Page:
Anoxybacillus kamchatkensis NASTPD13 used herein as a source for thermostable alkaline xylanase were isolated from Paudwar Hot Springs, Nepal. NASTPD13 cultured at 60°C, pH 7 and in presence of inorganic (ammonium sulfate) or organic (yeast extract) nitrogen sources, produced maximum xylanase enzyme. Xylanase production in the cultures was monitored by following the ability of culture media to hydrolyze beech wood xylan producing xylooligosaccharide and xylose by thin layer chromatography (TLC). The extracellular xylanase was isolated from optimized A. kamchatkensis NASTPD13 cultures by ammonium sulfate (80%) precipitation; the enriched xylanase preparation was dialyzed and purified using Sephadex G100 column chromatography. The purified xylanaseshowed 11-fold enrichment with a specific activity of 33 U/mg and molecular weight were37 kDa based on SDS-PAGE and PAGE-Zymography. The optimum pH and temperature of purified xylanase was 9.0 and 65°C respectively retainingmore than 50% of its maximal activity over a broad range of pH (6–9) and temperature (30–65°C). With beech wood xylan, the enzyme showed Km 0.7 mg/ml and Vmax 66.64 μM/min/mg The xylanase described herein is a secretory enzyme produced in large quantities by NASTPD13 and is a novel thermostable, alkaline xylanase with potential biotechnological applications.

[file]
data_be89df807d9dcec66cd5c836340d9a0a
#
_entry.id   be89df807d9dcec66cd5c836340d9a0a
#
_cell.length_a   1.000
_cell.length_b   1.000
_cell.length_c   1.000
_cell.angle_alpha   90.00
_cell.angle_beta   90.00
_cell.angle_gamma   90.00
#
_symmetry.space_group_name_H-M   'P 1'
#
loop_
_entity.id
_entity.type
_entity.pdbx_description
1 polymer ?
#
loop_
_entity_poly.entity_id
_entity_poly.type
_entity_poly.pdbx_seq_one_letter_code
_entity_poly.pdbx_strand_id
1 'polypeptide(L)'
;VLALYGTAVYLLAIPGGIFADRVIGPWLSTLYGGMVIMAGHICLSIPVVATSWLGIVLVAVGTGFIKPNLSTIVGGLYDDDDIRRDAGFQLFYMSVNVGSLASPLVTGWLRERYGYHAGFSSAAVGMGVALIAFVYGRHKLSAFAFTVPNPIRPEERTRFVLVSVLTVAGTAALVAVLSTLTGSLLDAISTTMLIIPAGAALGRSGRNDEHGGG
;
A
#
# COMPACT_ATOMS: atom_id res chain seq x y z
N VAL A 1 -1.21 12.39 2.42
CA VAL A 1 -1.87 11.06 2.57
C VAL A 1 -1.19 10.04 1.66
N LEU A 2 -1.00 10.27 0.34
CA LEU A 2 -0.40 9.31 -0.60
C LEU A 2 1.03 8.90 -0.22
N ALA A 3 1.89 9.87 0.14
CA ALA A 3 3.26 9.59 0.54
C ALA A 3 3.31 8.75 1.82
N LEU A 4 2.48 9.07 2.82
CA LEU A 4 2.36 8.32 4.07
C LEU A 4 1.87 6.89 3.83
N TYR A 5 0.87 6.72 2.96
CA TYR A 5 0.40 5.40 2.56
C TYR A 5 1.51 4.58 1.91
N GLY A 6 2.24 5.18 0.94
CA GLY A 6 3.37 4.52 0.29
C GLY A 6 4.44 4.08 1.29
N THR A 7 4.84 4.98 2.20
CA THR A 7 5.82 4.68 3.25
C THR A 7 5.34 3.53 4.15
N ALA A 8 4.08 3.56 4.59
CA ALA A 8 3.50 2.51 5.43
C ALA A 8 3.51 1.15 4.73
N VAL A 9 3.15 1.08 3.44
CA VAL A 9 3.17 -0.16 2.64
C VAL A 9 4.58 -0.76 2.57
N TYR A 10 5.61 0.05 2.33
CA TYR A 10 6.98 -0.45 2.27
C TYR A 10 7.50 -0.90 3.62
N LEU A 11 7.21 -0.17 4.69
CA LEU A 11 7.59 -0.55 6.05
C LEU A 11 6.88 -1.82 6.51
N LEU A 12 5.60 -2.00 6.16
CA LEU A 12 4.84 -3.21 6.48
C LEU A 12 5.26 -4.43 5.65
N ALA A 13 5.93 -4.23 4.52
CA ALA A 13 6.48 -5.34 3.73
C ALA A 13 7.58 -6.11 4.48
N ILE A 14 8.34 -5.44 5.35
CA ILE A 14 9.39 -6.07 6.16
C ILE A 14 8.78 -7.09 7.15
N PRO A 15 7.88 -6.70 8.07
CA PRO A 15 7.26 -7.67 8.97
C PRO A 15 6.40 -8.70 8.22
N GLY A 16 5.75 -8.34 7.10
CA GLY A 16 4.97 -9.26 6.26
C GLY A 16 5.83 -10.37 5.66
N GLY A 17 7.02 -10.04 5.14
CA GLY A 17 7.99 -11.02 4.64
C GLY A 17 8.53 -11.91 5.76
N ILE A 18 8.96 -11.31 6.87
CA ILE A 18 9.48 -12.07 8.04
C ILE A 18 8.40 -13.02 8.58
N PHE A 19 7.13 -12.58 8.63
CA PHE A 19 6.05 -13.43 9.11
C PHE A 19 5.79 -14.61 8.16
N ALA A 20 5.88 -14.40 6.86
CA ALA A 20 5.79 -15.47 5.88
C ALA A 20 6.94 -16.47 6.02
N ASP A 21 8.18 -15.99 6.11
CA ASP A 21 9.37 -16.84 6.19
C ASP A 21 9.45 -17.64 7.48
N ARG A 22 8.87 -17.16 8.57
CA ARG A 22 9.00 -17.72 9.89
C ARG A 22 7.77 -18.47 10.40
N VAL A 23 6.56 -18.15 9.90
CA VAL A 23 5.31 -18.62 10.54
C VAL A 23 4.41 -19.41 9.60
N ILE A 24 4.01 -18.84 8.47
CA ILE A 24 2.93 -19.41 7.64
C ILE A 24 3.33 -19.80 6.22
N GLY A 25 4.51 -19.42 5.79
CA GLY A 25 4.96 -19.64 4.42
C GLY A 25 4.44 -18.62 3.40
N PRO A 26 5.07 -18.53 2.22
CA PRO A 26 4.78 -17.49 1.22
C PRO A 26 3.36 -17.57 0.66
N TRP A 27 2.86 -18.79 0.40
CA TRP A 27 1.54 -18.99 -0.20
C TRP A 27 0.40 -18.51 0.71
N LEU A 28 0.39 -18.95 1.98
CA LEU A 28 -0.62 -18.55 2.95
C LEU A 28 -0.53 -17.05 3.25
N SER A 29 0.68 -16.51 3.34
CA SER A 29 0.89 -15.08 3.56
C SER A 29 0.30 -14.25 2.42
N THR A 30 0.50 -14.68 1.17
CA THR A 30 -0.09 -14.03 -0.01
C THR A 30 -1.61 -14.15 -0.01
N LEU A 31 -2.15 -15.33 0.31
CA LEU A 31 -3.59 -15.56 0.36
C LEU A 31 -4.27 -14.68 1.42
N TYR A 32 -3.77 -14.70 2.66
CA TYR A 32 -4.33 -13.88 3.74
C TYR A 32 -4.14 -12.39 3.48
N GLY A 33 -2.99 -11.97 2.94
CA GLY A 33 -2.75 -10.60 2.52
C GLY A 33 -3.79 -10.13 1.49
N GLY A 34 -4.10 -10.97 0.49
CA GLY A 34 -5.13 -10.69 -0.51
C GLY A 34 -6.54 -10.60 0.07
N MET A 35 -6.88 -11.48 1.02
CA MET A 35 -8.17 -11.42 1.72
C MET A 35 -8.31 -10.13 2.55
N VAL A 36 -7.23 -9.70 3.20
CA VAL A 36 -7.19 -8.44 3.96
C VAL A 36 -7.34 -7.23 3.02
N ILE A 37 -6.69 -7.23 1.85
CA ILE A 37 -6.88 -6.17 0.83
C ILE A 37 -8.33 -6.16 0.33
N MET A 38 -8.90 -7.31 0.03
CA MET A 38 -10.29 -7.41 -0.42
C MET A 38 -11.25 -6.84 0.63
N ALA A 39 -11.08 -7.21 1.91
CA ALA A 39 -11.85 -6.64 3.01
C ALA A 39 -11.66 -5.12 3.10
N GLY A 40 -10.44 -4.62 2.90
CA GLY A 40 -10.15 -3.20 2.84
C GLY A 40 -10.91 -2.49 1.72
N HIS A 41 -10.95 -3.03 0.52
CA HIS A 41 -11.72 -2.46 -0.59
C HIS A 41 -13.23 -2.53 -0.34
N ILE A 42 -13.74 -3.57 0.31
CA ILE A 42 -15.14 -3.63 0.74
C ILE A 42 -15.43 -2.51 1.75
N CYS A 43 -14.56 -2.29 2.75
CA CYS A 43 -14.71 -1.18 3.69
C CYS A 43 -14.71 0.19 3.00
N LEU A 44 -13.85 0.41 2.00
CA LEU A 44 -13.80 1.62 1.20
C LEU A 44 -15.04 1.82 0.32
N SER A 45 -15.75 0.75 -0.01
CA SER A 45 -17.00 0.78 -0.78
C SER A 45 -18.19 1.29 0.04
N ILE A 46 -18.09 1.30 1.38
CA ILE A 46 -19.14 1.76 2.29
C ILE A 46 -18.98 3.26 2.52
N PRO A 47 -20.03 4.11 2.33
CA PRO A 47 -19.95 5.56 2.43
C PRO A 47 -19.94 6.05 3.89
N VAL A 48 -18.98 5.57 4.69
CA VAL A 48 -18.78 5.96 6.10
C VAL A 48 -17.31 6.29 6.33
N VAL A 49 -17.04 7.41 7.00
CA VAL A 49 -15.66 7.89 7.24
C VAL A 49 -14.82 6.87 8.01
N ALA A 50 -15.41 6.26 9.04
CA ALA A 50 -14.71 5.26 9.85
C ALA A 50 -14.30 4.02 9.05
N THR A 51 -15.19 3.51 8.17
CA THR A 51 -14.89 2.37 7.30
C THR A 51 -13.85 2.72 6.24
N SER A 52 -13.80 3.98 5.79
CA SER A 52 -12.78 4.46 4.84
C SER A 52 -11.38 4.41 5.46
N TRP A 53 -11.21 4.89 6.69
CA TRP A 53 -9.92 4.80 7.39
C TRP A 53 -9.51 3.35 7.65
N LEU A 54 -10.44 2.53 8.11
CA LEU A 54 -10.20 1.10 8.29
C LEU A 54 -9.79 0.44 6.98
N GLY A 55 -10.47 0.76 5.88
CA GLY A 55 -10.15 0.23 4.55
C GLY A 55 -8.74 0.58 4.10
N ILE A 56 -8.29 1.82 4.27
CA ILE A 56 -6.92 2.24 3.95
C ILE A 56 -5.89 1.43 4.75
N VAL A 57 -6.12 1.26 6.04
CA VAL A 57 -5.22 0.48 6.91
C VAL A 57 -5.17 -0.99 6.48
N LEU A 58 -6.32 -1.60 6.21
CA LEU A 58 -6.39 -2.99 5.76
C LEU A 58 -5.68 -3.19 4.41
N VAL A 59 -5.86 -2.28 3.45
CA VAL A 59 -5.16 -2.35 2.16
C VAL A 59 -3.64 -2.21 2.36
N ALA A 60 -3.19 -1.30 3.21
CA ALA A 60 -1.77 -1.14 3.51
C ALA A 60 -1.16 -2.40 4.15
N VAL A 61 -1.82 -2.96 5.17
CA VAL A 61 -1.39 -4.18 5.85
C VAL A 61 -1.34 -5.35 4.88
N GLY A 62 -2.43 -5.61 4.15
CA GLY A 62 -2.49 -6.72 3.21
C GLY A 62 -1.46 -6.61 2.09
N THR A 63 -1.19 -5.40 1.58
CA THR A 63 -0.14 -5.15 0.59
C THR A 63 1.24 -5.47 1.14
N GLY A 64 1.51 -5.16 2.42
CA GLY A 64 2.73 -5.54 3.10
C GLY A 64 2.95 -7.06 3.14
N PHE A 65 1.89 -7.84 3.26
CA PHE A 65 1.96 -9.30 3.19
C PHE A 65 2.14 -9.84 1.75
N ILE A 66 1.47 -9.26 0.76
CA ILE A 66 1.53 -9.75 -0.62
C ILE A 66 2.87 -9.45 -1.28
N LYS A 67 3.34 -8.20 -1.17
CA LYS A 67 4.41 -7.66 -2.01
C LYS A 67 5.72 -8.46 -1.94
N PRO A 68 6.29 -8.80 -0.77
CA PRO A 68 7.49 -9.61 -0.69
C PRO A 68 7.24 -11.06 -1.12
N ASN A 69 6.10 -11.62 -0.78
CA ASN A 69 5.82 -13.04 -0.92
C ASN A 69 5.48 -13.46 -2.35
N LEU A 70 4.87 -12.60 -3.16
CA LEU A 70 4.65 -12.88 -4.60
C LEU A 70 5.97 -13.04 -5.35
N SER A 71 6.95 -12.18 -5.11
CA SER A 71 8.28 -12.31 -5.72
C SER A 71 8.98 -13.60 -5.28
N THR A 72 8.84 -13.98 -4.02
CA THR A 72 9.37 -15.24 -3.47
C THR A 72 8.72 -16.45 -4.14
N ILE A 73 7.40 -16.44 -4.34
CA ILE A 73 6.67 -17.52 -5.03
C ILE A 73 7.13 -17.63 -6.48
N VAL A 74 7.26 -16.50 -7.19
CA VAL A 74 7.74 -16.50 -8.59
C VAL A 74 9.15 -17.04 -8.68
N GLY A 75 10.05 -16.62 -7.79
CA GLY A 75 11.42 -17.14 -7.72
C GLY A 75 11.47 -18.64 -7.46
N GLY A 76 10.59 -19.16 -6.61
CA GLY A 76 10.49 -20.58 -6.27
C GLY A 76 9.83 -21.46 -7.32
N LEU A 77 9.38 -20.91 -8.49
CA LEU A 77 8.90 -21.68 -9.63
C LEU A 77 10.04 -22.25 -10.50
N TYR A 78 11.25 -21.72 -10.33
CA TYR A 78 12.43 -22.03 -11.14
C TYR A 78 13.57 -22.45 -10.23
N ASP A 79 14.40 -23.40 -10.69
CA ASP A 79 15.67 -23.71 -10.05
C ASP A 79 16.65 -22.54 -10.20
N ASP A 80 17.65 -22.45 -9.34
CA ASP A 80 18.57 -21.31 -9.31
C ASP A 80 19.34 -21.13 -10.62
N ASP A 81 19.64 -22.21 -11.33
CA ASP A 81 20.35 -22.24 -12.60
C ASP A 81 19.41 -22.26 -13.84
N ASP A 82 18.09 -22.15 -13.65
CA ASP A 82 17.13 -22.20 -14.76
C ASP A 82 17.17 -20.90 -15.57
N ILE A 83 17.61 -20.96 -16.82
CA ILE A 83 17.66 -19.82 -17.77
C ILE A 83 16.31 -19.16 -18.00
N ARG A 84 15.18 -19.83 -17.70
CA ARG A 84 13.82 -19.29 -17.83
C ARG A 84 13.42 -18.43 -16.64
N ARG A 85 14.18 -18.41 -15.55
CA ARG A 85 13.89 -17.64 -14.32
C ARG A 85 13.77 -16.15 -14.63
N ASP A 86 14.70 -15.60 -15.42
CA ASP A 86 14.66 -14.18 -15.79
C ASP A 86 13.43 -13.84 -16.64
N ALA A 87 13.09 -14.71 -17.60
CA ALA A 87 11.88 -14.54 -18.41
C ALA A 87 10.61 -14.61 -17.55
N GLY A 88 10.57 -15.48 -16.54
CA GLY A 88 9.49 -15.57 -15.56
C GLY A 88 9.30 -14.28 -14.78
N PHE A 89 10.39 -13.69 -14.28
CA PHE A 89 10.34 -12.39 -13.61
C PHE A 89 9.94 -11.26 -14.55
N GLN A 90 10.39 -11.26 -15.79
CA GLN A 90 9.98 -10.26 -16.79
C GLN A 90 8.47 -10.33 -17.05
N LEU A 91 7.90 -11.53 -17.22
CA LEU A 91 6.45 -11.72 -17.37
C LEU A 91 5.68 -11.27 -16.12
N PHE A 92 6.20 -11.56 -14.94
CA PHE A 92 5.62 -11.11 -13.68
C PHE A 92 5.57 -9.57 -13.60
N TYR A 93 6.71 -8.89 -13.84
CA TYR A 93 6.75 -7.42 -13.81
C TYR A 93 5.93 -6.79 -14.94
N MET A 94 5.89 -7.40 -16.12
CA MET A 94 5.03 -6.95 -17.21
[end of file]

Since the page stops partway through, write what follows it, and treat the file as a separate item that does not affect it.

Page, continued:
The four overlapping cosmids from the rubradirin producer, Streptomyces achromogenes var rubradiris NRRL 3061, have 58 ORFs within a 105.6 kb fragment. These ORFs harbored essential genes responsible for the formation and attachment of four distinct moieties, along with the genes associated with regulatory, resistance, and transport functions. The PKS (rubA) and glycosyltransferase (rubG2) genes were disrupted in order to demonstrate a complete elimination of rubradirin production. The rubradirin biosynthetic pathway was proposed based on the putative functions of the gene products, the functional identification of sugar genes, and the mutant strains.